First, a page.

SQLAlchemy Object Relational Mapper (ORM) State Management

Albert Byrone
3 min readDec 15, 2023


Managing the state of your data is crucial for robust applications, and SQLAlchemy ORM offers a powerful toolkit for handling this with elegance and efficiency. 💼

In SQLAlchemy, the ORM layer helps us bridge the gap between the relational database and our Python code, making it seamless to work with database records as Python objects. 🐍

Key points on state management with SQLAlchemy ORM:

1️⃣ Identity Map Pattern: SQLAlchemy keeps track of objects in a unit of work using the Identity Map pattern. This ensures that each database row is represented by a single Python object within a session.

2️⃣ Session State: The Session in SQLAlchemy acts as a staging area for all changes before committing them to the database. Understanding and managing session states is vital for a smooth workflow.

3️⃣ Dirty Tracking: SQLAlchemy automatically tracks changes to objects and only updates the fields that have been modified. This minimizes unnecessary database updates, optimizing performance.

4️⃣ Unit of Work Pattern: SQLAlchemy employs the Unit of Work pattern to coordinate changes and transactions, making it easier to manage complex operations involving multiple objects.

5️⃣ Flushing and Committing: Explicitly flushing the session synchronizes changes with the database, and committing finalizes the transaction. Understanding when to flush and commit is essential for data integrity.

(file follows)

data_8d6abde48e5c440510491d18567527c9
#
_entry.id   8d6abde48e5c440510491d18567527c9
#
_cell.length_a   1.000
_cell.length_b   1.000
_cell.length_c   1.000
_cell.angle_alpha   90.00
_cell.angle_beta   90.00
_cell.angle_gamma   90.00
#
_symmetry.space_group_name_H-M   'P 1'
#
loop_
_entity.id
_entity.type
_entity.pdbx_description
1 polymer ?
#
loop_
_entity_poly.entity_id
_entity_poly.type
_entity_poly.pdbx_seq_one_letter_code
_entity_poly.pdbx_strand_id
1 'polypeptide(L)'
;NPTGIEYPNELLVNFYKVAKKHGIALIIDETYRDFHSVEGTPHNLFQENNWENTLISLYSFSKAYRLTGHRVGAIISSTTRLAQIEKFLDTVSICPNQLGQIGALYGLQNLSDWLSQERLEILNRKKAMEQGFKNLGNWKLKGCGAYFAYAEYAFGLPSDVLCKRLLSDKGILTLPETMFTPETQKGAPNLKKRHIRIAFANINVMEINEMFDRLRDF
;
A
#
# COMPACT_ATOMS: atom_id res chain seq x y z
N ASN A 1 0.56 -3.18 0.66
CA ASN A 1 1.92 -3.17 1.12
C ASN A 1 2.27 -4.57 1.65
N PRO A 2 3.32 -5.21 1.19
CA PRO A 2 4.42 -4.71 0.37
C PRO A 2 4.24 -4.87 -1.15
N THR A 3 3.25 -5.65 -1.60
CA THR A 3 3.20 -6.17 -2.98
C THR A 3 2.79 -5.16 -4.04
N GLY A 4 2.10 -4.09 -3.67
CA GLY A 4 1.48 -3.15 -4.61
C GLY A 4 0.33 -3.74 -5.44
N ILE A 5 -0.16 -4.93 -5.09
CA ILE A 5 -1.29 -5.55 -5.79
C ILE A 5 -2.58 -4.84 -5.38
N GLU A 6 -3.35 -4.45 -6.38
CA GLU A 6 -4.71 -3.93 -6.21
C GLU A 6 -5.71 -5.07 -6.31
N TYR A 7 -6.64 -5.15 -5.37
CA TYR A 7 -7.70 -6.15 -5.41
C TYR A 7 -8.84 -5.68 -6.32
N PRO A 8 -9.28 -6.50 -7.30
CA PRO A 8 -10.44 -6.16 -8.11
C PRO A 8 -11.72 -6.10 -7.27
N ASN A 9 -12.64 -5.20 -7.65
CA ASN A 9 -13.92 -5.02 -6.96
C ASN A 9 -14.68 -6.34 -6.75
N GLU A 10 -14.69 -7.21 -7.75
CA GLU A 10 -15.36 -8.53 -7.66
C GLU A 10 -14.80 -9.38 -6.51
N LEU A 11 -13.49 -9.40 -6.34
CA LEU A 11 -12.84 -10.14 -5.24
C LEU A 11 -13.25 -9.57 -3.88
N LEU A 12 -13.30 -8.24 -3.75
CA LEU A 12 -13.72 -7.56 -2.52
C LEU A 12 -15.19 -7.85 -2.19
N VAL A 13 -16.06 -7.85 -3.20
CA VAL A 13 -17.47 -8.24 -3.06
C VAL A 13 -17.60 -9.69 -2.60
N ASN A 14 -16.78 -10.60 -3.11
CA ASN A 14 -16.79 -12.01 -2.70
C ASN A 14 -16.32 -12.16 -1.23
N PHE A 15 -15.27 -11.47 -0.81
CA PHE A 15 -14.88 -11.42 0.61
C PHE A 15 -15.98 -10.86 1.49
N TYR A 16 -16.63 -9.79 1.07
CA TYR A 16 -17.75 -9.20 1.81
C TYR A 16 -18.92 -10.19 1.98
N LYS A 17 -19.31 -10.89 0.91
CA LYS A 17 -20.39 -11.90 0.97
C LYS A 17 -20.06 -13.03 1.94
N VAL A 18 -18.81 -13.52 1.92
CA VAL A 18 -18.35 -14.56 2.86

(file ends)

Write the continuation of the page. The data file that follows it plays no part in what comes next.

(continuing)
6️⃣ Events and Hooks: SQLAlchemy provides a rich set of events and hooks, allowing customization of state management behaviors to suit specific application needs.

Assume you have a User model representing users in a database:

from sqlalchemy import create_engine, Column, Integer, String, Sequence
from sqlalchemy.ext.declarative import declarative_base
from sqlalchemy.orm import sessionmaker

# Define the User model
Base = declarative_base()

class User(Base):
__tablename__ = 'users'
id = Column(Integer, Sequence('user_id_seq'), primary_key=True)
name = Column(String(50))
age = Column(Integer)

# Create an SQLite in-memory database and bind the engine
engine = create_engine('sqlite:///:memory:')

# Create the 'users' table in the database

# Create a Session class to interact with the database
Session = sessionmaker(bind=engine)
session = Session()

Now, let’s explore state management:

# Create a new user and add it to the session
new_user = User(name='John Doe', age=25)

# At this point, the user is in the 'Pending' state, not yet committed to the database

# Query the user (this will trigger a flush to the database)
queried_user = session.query(User).filter_by(name='John Doe').first()

# The queried_user is now in the 'Persistent' state, representing a database record

# Modify the user's age
queried_user.age = 26

# At this point, SQLAlchemy has marked the user as 'Dirty' because it has been modified

# Commit the changes to the database

# Now, the changes are saved to the database, and the user is in the 'Committed' state

# The session is now in a 'Clean' state, and the user is no longer marked as 'Dirty'

In this example:

  • Pending: When a new user is added to the session, it is in a pending state.
  • Persistent: After querying a user from the database, it becomes persistent.
  • Dirty: If you modify a persistent object, it becomes dirty.
  • Committed: After committing changes, the object is in a committed state.
  • Clean: The session is clean after committing, and the object is no longer dirty.

Understanding these states helps you manage your data effectively when working with SQLAlchemy ORM. Feel free to experiment and build upon this example!